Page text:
configuring a pipette tip on the pipette, said pipette tip retaining a solid phase support therein, said solid phase support being of a material capable of immobilizing a chemical species;
configuring receptacles on the automated laboratory workstation containing different reagents required for a desired sequence of reactions;
programming the automated laboratory workstation to aspirate reagents into and dispense reagents from the pipette tip in sequence to cause the immobilized chemical species to react with the reagents in the pipette tip in accordance with the desired sequence of reactions.

7. A method in accordance with claim 1 further including drawing a reagent into said pipette tip which has the characteristic of reacting with and separating said chemical species which has been subject to said sequential series of reactions from said solid support.

Referenced Cited
U.S. Patent Documents
2423173 July 1947 Brady et al.
4155711 May 22, 1979 Zelagin et al.
4426451 January 17, 1984 Columbus
4483825 November 20, 1984 Fatches
4592994 June 3, 1986 Mattiasson
4623629 November 18, 1986 Kerschensteiner
4774058 September 27, 1988 Mehl
5057426 October 15, 1991 Henco et al.
Foreign Patent Documents
3717210 December 1988 DEX
3717211 December 1988 DEX
57-35707 July 1982 JPX
Other references
  • Krottinger et al, CA90(10): 80252e. Alvarado-Urbina et al, Science, v. 214, Oct. 16, 1981, pp. 270-274. BioFeedback-"Automated Column Equilibration, Washing, Sample Loading and Elution of Bench-Packed Mini-Columns"; 336 BioTechniques; vol. 12, No. 3 (1992). R. K. Wilson et al., "Automation of Dideoxynucleotide DNA Sequencing Reactions Using A Robotic Workstation," Biotechniques, vol. 6, No. 8 (1988). G. Alvarado-Urbina et al., "Automated Synthesis of Gene Fragments," Science, vol. 214, Oct. 16, 1981. J. W. Giles et al., "An Economical System for Automated DNA Synthesis," 1987. L. G. Bachas et al., "Binding Proteins as Reagents in Enzyme-Linked Competitive Binding Assays of Biological Molecules," BioTechniques, vol. 4, No. 1 (1986). M. E. Schott, "A Simple Manual Method for Oligonucleotide Synthesis," Amer. Biotech. Lab., (1985). J. Bremner et al., "Options for DNA Synthesis," Mar.-Apr. 1985. pp. 46-52 only. R. T. Pon et al., "Derivatization of Controlled Pore Glass Beads for Solid Phase Oligonucleotide Synthesis," BioTechniques, vol. 6, No. 8 (1988).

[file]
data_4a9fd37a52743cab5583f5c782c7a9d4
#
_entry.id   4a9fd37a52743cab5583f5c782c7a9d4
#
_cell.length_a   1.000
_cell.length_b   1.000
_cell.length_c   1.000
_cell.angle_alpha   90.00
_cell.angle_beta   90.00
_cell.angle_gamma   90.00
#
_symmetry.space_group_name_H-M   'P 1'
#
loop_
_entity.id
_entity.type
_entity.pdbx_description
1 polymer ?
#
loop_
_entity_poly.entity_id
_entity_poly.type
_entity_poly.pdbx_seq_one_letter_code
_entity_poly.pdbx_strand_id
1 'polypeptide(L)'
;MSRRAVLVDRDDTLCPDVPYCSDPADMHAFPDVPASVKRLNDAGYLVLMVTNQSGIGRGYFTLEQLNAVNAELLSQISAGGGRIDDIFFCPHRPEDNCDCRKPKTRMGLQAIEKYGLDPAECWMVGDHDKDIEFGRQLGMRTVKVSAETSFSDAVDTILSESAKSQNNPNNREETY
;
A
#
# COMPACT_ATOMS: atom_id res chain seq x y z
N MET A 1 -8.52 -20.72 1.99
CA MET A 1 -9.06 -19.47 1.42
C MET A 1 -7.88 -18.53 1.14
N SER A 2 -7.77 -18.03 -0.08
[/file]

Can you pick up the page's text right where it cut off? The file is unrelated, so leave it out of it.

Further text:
Patent History
Patent number: 5437979
Type: Grant
Filed: Aug 24, 1992
Date of Patent: Aug 1, 1995
Assignee: Beckman Instruments, Inc. (Fullerton, CA)
Inventors: Jang B. Rampal (Fremont, CA), Jon F. Harbaugh (Los Altos, CA)
Primary Examiner: Mindy B. Fleisher
Attorneys: William H. May, Paul R. Harder, Janis C. Henry
Application Number: 7/934,286
Current U.S. Class: 435/6; 435/289; Automated Chemical Analysis (436/43); Condition Or Time Responsive (436/50); Condition Responsive Control (436/55)
International Classification: C12Q 168; C12M 136; G01N 3500; G01N 3502;